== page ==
Follow these principles and your merry band of activists will continue on, growing all the time. A movement that doesn’t fizzle is a powerful thing indeed.

This is the third part of a three-article series on organizing activism. Read the first one here and the second one here.

State-Based Escapes from Restrictive National Labor Laws

The free market works. The top safest, most prosperous nations in the world employ some variant of a free market system, and the United States’s success is often held up as symbol of the success made possible by economic liberty. However, there are a few flies in the soup of American prosperity, one of which is federal labor regulation.

What’s wrong with federal labor law?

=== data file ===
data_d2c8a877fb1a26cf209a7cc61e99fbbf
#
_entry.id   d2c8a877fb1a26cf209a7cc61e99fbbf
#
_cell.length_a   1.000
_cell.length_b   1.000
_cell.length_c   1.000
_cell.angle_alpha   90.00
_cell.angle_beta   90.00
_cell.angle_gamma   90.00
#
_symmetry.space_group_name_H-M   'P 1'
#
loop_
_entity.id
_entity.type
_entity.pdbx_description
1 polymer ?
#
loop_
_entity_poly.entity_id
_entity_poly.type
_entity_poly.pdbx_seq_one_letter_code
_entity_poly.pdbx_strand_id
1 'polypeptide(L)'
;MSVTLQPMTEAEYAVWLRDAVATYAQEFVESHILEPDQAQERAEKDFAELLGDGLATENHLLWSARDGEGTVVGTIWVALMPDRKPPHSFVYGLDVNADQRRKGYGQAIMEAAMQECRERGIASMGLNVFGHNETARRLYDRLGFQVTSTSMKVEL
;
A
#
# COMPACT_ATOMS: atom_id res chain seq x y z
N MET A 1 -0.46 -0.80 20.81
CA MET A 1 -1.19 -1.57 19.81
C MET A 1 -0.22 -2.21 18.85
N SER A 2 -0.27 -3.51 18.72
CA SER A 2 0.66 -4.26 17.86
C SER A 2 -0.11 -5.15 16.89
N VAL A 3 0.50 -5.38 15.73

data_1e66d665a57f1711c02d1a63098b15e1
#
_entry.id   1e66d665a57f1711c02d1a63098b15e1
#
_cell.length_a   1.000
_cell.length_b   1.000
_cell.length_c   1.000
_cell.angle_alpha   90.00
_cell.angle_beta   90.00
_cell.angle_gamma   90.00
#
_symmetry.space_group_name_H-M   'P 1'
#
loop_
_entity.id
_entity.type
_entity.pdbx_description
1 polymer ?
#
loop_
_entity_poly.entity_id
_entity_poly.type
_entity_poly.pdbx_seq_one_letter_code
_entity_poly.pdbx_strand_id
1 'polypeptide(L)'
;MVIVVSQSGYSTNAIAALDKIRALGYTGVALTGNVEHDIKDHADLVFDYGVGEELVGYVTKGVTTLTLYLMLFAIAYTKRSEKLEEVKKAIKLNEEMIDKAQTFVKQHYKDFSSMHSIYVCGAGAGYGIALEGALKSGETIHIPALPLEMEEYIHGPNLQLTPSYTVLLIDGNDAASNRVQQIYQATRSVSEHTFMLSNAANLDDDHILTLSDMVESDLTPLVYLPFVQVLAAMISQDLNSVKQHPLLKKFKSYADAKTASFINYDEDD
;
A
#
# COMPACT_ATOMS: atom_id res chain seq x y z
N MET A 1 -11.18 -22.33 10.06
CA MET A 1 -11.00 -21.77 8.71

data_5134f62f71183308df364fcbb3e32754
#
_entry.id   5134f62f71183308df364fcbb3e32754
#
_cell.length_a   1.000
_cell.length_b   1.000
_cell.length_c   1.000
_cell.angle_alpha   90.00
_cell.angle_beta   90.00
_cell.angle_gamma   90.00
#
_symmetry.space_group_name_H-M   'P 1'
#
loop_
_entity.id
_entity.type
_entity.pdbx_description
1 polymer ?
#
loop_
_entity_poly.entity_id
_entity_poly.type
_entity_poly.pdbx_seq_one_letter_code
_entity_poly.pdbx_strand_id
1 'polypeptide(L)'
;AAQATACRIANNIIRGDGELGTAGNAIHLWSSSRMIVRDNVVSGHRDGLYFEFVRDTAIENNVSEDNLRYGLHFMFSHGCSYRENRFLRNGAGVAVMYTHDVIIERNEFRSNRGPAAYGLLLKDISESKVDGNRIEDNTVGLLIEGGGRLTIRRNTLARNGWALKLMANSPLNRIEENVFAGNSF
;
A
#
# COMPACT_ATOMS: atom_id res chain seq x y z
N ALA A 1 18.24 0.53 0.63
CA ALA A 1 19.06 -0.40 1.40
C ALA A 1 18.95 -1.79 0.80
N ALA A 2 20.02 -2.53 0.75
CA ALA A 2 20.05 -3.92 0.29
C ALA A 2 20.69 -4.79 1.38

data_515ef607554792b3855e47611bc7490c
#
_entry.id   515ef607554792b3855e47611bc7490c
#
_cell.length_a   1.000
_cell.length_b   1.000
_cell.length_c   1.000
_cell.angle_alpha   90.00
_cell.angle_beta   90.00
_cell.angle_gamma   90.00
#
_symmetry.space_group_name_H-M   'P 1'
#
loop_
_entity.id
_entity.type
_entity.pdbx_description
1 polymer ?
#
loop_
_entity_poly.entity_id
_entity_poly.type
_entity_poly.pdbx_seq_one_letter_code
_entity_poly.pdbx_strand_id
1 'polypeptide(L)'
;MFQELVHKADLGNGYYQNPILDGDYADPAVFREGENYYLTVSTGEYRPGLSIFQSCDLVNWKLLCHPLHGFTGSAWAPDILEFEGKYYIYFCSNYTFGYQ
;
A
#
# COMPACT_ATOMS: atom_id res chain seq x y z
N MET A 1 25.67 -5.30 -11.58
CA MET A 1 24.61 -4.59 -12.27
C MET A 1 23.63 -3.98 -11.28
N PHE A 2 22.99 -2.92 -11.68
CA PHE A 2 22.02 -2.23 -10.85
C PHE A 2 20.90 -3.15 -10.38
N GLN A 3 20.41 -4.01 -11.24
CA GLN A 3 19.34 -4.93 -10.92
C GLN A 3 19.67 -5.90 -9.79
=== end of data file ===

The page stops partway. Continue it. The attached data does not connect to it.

The regulations surrounding labor enacted in the 1930s before and as part of the New Deal are far too many to summarize here, but include provisions such as wage and overtime requirements. Most importantly, they include a plethora of strict rules regarding collective bargaining and union power. While many of these infringe on the right of employers and employees to make whatever arrangements they see fit, the worst part is mandatory union membership. This is bad for businesses because it limits hiring arrangements that may be necessary for the company’s business model, such as keeping costs low by hiring inexperienced, elderly, or disabled workers in order to keep prices low (Walmart, for example, which actually shut down a store to avoid unionization in order to preserve their model). It can be even worse for workers, who can be forced to pay dues, face layoffs or hiring freezes by an employer no longer able to afford to pay them under new conditions, or be forced to support and contribute to political causes that they may personally find reprehensible.